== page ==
id: number;
    name: string;
    lastName: string;
// Let's assume Person has additional address key
type JsonComplex = SubType<Person, object>;
// equals to:
type JsonComplex = {
    address: {
        street: string;
        nr: number;

2. Filter out everything except functions:

interface PersonLoader {
    loadAmountOfPeople: () => number;
    loadPeople: (city: string) => Person[];
    url: string;
type Callable = SubType<PersonLoader, (_: any) => any>
// equals to:
type Callable = {
    loadAmountOfPeople: () => number;
    loadPeople: (city: string) => Person[];

If you find any other nice use cases, show us in a comment!

🤔 What this solution won’t solve?

  1. One interesting scenario is to create Nullable subtype. But because string | null is not assignable to null, it won’t work. If you have an idea to solve it, let us know in a comment!
// expected: Nullable = { city, street }
// actual: Nullable = {}
type Nullable = SubType<{
    street: string | null;
    city: string | null;
    id: string;
}, null>

2. RunTime filtering — Remember that types are erased during compile-time. It does nothing to the actual object. If you would like to filter out an object the same way, you would need to write JavaScript code for it.

Also, I would not recommend using Object.keys() on such a structure as runtime result might be different than given type.


Congratulations! Today we learned how condition and mapped types work in practice. But what’s more important, we’ve focused to solve the riddle — it’s easy to combine multiple types within one, but filtering out type from keys you don’t need? Now you know. 💪

I like how TypeScript is easy to learn yet hard to master. I constantly discover new ways to solve problems that came up in my daily duties. As follow up, I highly recommend reading advanced typing page in the documentation.

The inspiration for this post comes from a StackOverflow question asking exactly this problem. If you like solving riddles, you might also be interested in what Dynatrace is doing with the software.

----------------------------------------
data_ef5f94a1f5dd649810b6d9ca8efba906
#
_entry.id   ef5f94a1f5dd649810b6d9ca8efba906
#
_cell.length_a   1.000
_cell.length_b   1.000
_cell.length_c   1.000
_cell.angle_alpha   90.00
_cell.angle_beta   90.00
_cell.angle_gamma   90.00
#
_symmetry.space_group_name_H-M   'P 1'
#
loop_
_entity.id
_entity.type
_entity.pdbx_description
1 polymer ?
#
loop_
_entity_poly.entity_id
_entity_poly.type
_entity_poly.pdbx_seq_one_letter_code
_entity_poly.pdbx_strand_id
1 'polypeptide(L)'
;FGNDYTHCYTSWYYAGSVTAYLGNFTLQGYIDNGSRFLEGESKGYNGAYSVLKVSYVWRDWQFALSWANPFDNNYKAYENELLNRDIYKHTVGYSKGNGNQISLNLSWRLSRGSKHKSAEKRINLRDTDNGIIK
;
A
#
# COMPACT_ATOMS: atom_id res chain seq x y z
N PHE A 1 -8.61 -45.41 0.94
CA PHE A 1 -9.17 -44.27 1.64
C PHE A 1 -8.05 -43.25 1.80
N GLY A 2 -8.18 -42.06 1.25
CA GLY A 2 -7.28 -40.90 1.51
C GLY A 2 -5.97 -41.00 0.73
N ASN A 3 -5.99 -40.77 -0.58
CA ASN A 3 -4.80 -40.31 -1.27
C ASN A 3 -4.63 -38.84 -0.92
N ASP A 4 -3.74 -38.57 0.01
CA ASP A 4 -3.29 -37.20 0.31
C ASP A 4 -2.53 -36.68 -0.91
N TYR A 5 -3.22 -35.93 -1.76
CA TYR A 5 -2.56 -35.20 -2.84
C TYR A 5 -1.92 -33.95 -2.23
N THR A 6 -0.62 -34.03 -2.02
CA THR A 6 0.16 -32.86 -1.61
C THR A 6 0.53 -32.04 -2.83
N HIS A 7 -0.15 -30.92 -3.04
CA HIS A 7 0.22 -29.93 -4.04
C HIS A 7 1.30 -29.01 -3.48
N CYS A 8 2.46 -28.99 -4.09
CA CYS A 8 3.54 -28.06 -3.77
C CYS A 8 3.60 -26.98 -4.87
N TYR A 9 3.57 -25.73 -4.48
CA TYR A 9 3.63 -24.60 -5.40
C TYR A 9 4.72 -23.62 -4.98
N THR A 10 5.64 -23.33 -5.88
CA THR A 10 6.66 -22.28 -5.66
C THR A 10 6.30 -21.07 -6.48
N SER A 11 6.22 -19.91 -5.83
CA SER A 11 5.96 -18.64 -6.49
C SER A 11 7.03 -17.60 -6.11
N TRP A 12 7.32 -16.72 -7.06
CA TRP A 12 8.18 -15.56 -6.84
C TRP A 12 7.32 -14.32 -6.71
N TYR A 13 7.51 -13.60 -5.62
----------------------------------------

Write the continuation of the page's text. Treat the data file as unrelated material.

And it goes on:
🙏 Please give some claps by clicking on the clap 👏🏻 button below if you enjoyed this post.‍‍🧞

You can talk with me on twitter: @constjs or follow for other advanced programming issues!

By : Piotr Lewandowski


Bootstrap 5 Complete Course with Examples

Bootstrap 5 Tutorial - Bootstrap 5 Crash Course for Beginners

Nest.JS Tutorial for Beginners

Hello Vue 3: A First Look at Vue 3 and the Composition API

Building a simple Applications with Vue 3

Deno Crash Course: Explore Deno and Create a full REST API with Deno

How to Build a Real-time Chat App with Deno and WebSockets

Convert HTML to Markdown Online

HTML entity encoder decoder Online

Learn TypeScript | TypeScript Crash Course | TypeScript Tutorial for Beginners

Learn TypeScript | TypeScript Crash Course | TypeScript Tutorial for Beginners: My goal with this courses is just give your the fundamentals of the language, show you what TypeScript is and how to use it. We as developers don't have time neither can we afford to spend too much time on any tehcnology.

TypeScript — Compilation & the TypeScript Compiler

TypeScript — Compilation & the TypeScript Compiler. In this lesson, we are going to learn about the settings of the TypeScript compiler and the usage of the tsconfig.json file.

What is Enum in Typescript?

In this post, you will learn about Enum in Typescript

TypeScript Tutorial #2 - Compiling TypeScript

TypeScript Tutorial #2 - Compiling TypeScript

What is TypeScript ?

we will introduce you to TypeScript and get you started towards the path of adding types to your JavaScript code.In short, TypeScript is a superset of JavaScript that has optional typing and compiles to plain JavaScript. In simpler words, TypeScript technically is JavaScript with static typing, whenever you want to have it.